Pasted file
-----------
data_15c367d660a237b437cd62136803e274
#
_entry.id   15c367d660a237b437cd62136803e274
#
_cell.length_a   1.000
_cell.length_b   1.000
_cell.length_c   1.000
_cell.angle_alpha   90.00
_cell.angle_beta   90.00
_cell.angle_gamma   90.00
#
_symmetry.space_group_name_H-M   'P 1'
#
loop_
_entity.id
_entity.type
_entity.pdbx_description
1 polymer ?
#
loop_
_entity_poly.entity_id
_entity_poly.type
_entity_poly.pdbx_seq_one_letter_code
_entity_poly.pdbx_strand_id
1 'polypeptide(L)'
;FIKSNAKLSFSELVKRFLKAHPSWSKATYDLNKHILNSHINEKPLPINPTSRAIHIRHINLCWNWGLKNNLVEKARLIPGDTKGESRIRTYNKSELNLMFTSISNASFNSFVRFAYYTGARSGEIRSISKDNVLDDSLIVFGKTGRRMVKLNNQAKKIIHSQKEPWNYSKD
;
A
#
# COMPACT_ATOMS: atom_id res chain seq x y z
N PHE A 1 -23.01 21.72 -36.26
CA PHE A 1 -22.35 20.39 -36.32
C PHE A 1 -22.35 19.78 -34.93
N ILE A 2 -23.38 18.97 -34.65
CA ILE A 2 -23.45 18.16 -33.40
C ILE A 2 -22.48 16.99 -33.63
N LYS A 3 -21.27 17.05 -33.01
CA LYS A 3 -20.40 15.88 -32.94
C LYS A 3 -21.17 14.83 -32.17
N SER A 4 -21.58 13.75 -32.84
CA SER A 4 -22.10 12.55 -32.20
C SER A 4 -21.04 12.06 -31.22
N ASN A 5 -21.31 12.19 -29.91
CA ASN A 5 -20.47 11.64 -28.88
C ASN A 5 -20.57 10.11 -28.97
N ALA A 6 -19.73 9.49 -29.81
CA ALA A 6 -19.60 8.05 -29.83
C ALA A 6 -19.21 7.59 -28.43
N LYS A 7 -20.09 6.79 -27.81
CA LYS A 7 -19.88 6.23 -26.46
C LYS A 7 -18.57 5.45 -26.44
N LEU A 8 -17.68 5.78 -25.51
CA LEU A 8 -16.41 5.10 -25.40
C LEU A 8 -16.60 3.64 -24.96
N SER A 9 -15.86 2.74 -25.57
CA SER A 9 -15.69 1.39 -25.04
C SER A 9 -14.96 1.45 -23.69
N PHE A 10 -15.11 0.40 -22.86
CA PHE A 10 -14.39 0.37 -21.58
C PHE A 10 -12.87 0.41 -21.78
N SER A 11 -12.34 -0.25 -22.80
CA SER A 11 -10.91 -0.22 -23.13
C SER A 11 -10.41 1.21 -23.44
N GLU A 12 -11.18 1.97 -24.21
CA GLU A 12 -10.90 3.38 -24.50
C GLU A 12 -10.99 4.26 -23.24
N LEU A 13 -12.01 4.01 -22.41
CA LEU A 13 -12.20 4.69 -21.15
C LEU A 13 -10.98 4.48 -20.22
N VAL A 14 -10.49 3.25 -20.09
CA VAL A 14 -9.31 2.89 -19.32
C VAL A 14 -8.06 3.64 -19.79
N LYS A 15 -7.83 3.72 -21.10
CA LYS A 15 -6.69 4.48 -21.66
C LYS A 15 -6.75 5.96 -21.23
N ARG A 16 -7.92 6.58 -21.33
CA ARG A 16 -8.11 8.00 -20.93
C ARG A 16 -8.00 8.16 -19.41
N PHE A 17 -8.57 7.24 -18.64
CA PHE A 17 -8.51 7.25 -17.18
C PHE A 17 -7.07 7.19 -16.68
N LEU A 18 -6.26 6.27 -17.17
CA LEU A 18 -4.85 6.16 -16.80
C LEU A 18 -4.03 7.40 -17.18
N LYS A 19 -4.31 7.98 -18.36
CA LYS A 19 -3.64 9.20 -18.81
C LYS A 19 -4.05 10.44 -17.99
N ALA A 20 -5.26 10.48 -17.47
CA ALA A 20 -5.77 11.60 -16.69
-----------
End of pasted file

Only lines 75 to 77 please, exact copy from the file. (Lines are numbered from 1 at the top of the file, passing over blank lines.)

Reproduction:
C LYS A 15 -6.75 5.96 -21.23
N ARG A 16 -7.92 6.58 -21.33
CA ARG A 16 -8.11 8.00 -20.93